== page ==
Monthly Archive for: ‘February, 2017’

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Psyched to be heading back to Mount…

Psyched to be heading back to Mount #Kilimanjaro in a couple days! It’s always a great mountain, a fun climb, and a wonderful adventure, and made even more so as my team and I will again be raising funds for @africaschoolassistanceproject (ASAP). Dedicated to education in Tanzania, and focused on underserved areas and girls education, ASAP has been recognized far and wide for their accomplishments and impact. Our team is aiming to raise $1/foot for the climb, or $19,340, every penny of which will go straight to ASAP and their impact in Tanzania. Follow along here, on Facebook, and on The MountainWorld Blog, and please follow the link in my profile to make a donation today! | This photo is from outside the Mawenzi Tarn Camp on the Rongai Route in June, 2016. #liveyouradventure #mountkilimanjaro #Tanzania #everydayafrica @kristenrcavallo @cplating @_mattcavallo

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I love that time of year when…

I love that time of year when the creeks swell with snowmelt and start weaving through ice dams and the sweet smell of spring is in the air, and the water is refreshing rather than deathly freezing. I love it… Just not in mid-February. | Today Bear Creek near Kittredge, Colorado, was flowing fast, snowmelt carrying away the ice that normally would provide a sturdy bridge across. 60 degrees my mid-morning in Evergreen. #notright #liveyouradventure #climatereality #climatechange

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I usually choose to go for hikes…

I usually choose to go for hikes where few others go, bushwhacking up drainages to connect one valley to another and better understand the landscape around me, getting the lay of the land and following my nose and heart… And just to truly be away and immersed in nature as much as one can be these days. One of my favorites is nearby, but seemingly miles away. Rye and I went there today, across a should-be-frozen-but-now-flowing-fast Bear Creek and then a couple miles back up a cool, semi-hidden canyon, following animal paths and scat, past fresh elk carcasses, and up through a labyrinth of rocks and cottonwoods and cacti to the 100 year old remains of an old home of which nothing but chimneys remain. There we found, sadly, the charming calling card of “CO Native”, scrawled in ugly paints on the old stacked stone, covering the rocks around, and his or her trash – Dasani bottles, Coors cans, a spent pack of Marlboro Reds. Well, congrats Colorado Native. You’ve succeeded in showing the world you’re nothing but an ignorant little sot who only succeeds in defacing history and the world around you to prove your own ignorance. Sad. As Ryrie said immediately and accurately: “What kind of person would do something like that, Dad? Seems like only a jerk.”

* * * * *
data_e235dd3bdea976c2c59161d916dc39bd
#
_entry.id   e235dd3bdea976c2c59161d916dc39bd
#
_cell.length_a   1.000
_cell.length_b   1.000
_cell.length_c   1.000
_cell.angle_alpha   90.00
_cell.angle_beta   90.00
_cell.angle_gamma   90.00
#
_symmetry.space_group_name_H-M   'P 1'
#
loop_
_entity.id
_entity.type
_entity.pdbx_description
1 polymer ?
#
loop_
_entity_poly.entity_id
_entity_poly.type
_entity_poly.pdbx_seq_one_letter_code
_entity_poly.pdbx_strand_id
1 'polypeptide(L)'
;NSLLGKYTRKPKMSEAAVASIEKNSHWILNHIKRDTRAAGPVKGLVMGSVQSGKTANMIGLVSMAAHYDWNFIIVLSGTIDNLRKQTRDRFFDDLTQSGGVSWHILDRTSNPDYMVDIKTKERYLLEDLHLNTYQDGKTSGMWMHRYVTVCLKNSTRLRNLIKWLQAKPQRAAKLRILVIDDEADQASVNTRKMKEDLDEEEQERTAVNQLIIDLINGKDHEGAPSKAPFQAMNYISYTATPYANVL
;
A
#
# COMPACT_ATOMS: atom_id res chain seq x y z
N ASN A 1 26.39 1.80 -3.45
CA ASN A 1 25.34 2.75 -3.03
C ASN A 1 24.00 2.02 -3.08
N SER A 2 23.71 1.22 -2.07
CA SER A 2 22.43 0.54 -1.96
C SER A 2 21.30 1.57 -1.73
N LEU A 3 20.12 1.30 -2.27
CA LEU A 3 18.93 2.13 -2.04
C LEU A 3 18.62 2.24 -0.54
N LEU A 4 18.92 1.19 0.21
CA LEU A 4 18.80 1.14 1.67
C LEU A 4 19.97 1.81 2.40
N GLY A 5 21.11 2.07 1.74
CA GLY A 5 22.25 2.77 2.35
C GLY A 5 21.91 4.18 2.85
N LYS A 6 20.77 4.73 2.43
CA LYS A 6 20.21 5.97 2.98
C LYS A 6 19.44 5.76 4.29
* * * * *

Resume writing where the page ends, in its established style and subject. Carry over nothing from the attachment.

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The Rwenzori Mountains of Uganda and the…

The Rwenzori Mountains of Uganda and the Democratic Republic of Congo are one of the ranges in the world being hit hardest by climate change. When the Duke of Abruzzi went there in 1906, he and his team documented some 43 distinct glaciers; less than 20 remain, and those that do have less than 25% of their mass. The loss of glaciers in the Rwenzori is not just sad for climbers and tourists. Their waters help nourish vast plains and farmlands below, home to many people and critical species. And, the Rwenzori are a key source of the White Nile, and essential waterway in Africa. I find myself thinking of these and other ranges, and indeed the climate of the world as a whole, on this day as the Republicans are forcing through a vote on Scott Pruitt to head the EPA, conveniently before he’s forced to release some 3,000 emails from his time as Oklahoma AG between him and leaders of the oil, gas, and coal industries. Convenient. Is it within the rules? Sure. Does that make it ethical? Does it show responsible governing? Not at all. I know views on climate change are varied, but most logical souls agree now that the climate is changing, and a majority agree that scientists in the field are probably right that we humans have at least a little bit to do with it. (sarcasm) It used to be that America was a nation that took on challenges, that embraced problem solving and innovation not as barriers to success, but as opportunities for more. It is this ideal – not one of backward looking, reactionary thinking – that truly made America as close to great as it ever has been. One cannot realistically deny a changing climate, whether you believe humans are causing it or not. One cannot realistically deny that burning fossil fuels is a bad thing for our planet. Likewise, one can’t deny that figuring out alternative energy systems in conjunction with conservation (isn’t that where conservative comes from?) is a good and logical path to take. So, why the denial? Why the refusal to take logical steps, to reform our systems and strategies, to position us as a nation to embrace new technologies, create new jobs, and be a leader as we once were? #reallymakeamericagreatagain

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